Paper training is not the method of choice, contrary to popular opinion. Paper training encourages the pup to eliminate on newspapers spread over the floor in a designated area of the home. This can lead to several problems. The first is that you may confuse your pup by teaching it twice what it needs to learn only once. When, and if, the pup has learned to void on the newspapers, it must then be retrained to eliminate outside. The second problem with paper training is that you may unintentionally teach your pup that it is acceptable to eliminate inside your home. Though some puppies stay on the paper, many more miss the boundaries set for them. Instead, it may learn that soiling in a variety of unacceptable areas in your home is acceptable.
Another problem is the practice of punishing the pup for eliminating in the house and then taking it immediately outside. Punishment is often followed by whisking the puppy outside into a big and scary world, where the irritated owner impatiently waits for the puppy to “go”. Your puppy may begin to fear you and fear eliminating in your presence.
It is pointless to punish your dog at any age for “accidents” that occur in your home. This is particularly true when there is any delay between the act of soiling and your discovery of the mess. To be effective, punishment (and praise, for that matter) must closely follow our pet’s action. No matter how frustrated you may be, clean up the mess and concentrate on the steps to prevent another one.
Crate training can be a very effective housebreaking tool, it can also help to reduce separation anxiety and prevent destructive behaviour (such as chewing furniture), to keep puppy away from dangerous household items and to serve as a mobile indoor dog house which can be moved from room to room whenever necessary.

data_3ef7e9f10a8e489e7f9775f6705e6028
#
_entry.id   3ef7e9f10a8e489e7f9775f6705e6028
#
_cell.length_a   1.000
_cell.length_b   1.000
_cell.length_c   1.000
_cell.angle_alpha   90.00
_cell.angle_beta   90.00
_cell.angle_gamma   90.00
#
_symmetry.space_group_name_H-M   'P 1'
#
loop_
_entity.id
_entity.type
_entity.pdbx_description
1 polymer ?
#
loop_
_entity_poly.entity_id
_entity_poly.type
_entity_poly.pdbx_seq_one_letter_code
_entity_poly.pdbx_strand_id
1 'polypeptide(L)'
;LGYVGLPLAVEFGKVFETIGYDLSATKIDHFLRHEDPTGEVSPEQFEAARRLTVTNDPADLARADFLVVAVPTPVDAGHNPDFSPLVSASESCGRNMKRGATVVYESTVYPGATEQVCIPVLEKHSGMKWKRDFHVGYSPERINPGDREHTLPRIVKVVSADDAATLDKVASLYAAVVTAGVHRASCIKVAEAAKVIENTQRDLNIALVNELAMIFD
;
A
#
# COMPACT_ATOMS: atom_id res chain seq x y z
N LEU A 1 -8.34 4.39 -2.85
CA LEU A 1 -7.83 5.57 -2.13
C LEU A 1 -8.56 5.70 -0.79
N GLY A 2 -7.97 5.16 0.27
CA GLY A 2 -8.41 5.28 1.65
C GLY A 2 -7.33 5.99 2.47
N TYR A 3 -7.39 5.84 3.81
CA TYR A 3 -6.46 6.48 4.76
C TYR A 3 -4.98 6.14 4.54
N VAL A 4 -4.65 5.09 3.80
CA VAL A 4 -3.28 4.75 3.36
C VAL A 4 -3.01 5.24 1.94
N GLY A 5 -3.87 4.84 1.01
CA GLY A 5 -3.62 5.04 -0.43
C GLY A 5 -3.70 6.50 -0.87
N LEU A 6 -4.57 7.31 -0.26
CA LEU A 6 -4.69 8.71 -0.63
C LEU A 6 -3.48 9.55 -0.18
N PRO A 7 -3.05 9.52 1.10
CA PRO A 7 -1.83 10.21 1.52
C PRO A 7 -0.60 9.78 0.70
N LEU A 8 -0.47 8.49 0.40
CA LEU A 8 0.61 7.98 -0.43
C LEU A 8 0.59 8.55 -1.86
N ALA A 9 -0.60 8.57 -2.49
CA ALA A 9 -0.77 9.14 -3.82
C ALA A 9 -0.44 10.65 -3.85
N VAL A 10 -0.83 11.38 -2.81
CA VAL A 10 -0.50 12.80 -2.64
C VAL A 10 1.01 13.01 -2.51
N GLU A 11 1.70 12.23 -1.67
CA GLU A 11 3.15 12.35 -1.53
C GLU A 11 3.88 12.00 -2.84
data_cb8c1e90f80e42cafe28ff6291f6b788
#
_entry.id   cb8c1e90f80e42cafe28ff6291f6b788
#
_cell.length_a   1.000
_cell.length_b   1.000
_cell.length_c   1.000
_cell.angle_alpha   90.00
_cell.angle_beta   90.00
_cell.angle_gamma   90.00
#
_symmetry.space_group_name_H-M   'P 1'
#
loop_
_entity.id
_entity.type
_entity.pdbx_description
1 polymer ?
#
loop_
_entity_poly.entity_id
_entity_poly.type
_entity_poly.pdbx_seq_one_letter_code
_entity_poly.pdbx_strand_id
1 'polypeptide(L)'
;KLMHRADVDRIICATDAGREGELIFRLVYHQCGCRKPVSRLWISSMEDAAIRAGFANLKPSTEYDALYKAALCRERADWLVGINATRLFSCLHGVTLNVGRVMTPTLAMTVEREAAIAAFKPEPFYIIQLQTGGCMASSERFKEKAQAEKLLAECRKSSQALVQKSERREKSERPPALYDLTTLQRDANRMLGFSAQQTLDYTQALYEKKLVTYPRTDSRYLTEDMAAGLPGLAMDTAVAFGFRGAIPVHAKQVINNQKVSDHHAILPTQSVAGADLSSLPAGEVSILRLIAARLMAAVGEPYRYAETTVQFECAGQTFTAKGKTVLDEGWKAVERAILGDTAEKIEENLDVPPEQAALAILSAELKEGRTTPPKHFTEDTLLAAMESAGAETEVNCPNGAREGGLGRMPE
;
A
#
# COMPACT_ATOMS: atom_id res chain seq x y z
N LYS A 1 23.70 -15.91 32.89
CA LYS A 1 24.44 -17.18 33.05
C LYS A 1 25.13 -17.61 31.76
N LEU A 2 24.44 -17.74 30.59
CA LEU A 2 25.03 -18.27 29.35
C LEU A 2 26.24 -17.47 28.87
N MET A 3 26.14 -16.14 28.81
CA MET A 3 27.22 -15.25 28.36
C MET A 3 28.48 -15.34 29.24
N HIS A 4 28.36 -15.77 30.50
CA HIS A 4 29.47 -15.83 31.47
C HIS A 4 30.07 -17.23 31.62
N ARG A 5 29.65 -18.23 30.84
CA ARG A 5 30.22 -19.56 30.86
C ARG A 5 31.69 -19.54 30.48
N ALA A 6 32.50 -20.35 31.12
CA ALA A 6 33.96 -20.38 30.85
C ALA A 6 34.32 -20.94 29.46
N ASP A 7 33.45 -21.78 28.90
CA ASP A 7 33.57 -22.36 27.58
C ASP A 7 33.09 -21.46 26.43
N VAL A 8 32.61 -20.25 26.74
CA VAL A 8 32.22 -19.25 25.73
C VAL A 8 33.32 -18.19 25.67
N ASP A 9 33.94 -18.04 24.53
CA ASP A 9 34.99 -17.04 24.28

Toys and Treats: Place your puppy’s favourite toys and treats at the far end opposite the door opening. Toys that provide entertainment for long periods of time are great. A few great ideas are the KONG or NYLABONE or a BALL.
Water: A small hamster-type water dispenser with ice water should be attached to the crate if your puppy is to be confined for more than 3 hours.
Bedding: Place a towel or blanket inside the crate to create a soft, comfortable bed for your puppy. Most puppies prefer lying on soft bedding while some may prefer to rest on a hard, flat surface and may push the towel away.
Whenever possible, place the crate near or next to you when you are home. This will encourage the pup to go inside it without his feeling lonely or isolated when you go out.
In order that your puppy associate his/her kennel crate with comfort, security and enjoyment, please follow these guidelines:
Occasionally throughout the day, drop small pieces of kibble or dog biscuits in the crate.
In the beginning, praise and pet your pup when he enters. Do not try to push, pull or force the puppy into the crate.
You may also play this enjoyable and educational game with your puppy: without alerting your puppy, drop a small dog biscuit into the crate. Then call your puppy and say to him, “Where’s the biscuit? It’s in your room.” Use only a friendly, encouraging voice, direct your pup toward his crate. When the puppy discovers the treat, give enthusiastic praise. The biscuit will automatically serve as a primary reward. Your pup should be free to leave its crate at all times during this game. Later on, your puppy’s toy or ball can be substituted for the treat.
It is advisable first to crate your pup for short periods of time while you are home with him. In fact, crate training is best accomplished while you are in the room with your puppy. Getting him used to your absence from the room in which he is crated is a good first step. This prevents an association being made with the crate and your leaving him/her alone.
Please note: Puppies under 4 months of age have little bladder control and will need to eliminate very frequently. Adjust the crate times accordingly.